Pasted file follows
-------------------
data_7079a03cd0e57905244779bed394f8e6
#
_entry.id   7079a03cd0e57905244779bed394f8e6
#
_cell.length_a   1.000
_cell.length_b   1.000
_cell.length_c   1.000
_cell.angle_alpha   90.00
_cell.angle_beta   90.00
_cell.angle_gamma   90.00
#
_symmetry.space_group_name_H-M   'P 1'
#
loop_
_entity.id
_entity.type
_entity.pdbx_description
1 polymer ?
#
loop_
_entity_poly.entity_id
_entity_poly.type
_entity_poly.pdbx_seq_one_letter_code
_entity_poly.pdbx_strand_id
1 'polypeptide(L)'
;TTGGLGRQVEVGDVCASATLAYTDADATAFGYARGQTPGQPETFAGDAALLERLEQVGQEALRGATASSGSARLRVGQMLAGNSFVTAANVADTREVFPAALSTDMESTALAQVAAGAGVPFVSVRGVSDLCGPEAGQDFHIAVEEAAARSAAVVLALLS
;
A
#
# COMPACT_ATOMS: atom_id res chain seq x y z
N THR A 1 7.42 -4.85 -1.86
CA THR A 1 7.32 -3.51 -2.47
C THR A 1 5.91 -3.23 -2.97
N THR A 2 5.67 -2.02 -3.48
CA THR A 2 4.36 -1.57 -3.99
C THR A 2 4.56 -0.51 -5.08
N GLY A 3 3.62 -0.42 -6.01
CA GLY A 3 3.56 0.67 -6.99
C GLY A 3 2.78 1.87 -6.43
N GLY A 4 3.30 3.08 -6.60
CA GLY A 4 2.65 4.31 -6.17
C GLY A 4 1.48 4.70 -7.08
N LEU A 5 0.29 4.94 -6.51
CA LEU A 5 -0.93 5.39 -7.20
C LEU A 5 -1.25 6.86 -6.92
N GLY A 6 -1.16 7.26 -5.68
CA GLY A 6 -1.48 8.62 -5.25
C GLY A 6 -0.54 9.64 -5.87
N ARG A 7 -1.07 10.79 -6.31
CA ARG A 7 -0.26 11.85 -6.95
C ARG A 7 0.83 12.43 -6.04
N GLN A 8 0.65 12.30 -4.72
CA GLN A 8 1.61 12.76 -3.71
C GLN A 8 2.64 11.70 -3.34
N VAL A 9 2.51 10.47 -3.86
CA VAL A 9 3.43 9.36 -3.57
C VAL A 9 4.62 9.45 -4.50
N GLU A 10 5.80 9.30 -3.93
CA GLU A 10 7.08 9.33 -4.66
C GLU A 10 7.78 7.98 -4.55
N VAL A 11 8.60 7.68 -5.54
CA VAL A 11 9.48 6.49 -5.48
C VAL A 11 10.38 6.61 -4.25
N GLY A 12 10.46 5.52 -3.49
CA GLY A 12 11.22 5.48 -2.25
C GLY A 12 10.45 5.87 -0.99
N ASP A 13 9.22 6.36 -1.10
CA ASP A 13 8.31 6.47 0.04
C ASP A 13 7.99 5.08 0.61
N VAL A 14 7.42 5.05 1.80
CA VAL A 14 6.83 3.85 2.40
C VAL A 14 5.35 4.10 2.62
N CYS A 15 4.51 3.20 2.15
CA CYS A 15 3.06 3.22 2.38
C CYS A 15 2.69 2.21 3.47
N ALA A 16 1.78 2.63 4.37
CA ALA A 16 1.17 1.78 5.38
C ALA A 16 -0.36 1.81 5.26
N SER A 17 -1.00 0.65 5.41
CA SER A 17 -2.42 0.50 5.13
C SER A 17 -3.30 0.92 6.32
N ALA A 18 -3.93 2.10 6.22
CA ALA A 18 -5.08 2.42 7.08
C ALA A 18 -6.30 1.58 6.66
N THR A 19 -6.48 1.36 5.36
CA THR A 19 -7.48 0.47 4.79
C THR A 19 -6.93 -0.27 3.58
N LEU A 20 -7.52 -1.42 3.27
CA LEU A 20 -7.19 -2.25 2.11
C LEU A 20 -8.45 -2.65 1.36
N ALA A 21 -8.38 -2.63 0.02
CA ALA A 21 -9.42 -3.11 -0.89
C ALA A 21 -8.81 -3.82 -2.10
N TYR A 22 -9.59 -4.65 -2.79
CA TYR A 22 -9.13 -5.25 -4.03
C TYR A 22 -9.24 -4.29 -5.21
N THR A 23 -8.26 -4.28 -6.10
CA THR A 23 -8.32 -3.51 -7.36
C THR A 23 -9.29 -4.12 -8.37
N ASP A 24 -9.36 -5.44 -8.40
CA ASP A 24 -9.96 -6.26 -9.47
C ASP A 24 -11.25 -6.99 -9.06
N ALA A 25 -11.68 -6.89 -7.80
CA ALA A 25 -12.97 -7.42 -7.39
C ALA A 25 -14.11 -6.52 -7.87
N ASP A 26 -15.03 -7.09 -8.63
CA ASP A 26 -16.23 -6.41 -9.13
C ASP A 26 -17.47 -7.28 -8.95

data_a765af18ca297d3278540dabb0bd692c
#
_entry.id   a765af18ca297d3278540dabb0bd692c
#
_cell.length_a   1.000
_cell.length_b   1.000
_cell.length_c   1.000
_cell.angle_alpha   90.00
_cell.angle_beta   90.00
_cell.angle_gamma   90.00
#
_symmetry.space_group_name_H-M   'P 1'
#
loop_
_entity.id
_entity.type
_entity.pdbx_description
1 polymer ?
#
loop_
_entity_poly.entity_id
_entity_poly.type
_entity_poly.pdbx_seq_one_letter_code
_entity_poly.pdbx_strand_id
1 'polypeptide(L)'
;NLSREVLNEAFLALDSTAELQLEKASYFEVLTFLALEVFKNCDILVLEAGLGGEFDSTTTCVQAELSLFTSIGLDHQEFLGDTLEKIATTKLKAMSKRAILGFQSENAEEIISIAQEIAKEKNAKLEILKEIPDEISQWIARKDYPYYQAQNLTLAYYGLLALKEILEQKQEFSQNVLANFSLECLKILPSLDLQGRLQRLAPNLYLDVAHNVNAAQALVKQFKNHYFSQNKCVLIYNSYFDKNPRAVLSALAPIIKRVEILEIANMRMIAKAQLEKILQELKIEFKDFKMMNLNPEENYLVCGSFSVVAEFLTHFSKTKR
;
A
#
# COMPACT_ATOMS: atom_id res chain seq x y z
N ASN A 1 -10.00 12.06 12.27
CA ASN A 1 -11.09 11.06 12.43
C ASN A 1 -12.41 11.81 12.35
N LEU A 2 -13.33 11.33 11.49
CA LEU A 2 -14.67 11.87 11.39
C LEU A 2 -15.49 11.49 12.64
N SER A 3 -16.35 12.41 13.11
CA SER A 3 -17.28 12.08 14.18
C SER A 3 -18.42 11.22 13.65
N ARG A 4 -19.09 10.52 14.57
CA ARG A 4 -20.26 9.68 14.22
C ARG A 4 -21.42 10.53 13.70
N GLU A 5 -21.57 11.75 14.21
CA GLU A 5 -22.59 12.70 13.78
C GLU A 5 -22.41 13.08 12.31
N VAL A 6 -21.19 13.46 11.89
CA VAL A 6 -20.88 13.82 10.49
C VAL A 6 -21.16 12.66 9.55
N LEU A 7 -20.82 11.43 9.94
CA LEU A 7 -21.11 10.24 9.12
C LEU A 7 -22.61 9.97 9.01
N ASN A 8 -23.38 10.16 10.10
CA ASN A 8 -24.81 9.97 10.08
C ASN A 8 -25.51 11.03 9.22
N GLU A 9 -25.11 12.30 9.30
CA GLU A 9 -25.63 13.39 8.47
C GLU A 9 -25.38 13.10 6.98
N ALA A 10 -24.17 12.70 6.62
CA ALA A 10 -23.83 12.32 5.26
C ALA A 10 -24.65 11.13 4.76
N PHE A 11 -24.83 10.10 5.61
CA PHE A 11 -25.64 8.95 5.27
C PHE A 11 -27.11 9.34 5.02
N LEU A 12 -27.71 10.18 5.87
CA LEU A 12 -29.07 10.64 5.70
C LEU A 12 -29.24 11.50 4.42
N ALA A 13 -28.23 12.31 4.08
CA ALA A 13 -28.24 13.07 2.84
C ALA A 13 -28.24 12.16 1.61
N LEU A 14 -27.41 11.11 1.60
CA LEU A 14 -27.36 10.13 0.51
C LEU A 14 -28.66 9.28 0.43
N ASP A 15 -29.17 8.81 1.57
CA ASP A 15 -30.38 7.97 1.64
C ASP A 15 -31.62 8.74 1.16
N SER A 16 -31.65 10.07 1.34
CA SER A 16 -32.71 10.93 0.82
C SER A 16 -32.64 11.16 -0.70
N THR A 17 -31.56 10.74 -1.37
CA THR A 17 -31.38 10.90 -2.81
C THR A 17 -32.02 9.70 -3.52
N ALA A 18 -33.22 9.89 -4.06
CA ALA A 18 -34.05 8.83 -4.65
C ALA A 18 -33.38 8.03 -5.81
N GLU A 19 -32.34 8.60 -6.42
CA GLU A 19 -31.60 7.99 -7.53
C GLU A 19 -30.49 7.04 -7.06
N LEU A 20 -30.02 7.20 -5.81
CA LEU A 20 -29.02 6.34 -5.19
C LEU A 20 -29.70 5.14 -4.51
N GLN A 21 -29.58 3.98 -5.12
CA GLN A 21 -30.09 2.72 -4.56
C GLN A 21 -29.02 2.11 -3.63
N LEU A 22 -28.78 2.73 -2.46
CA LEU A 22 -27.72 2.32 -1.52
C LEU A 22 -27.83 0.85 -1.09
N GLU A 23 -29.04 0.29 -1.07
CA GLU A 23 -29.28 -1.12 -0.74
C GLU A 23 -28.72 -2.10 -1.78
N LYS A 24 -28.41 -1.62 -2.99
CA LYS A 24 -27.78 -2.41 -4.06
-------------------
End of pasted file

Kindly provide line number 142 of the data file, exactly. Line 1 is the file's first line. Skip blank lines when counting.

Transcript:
N LEU A 2 -13.33 11.33 11.49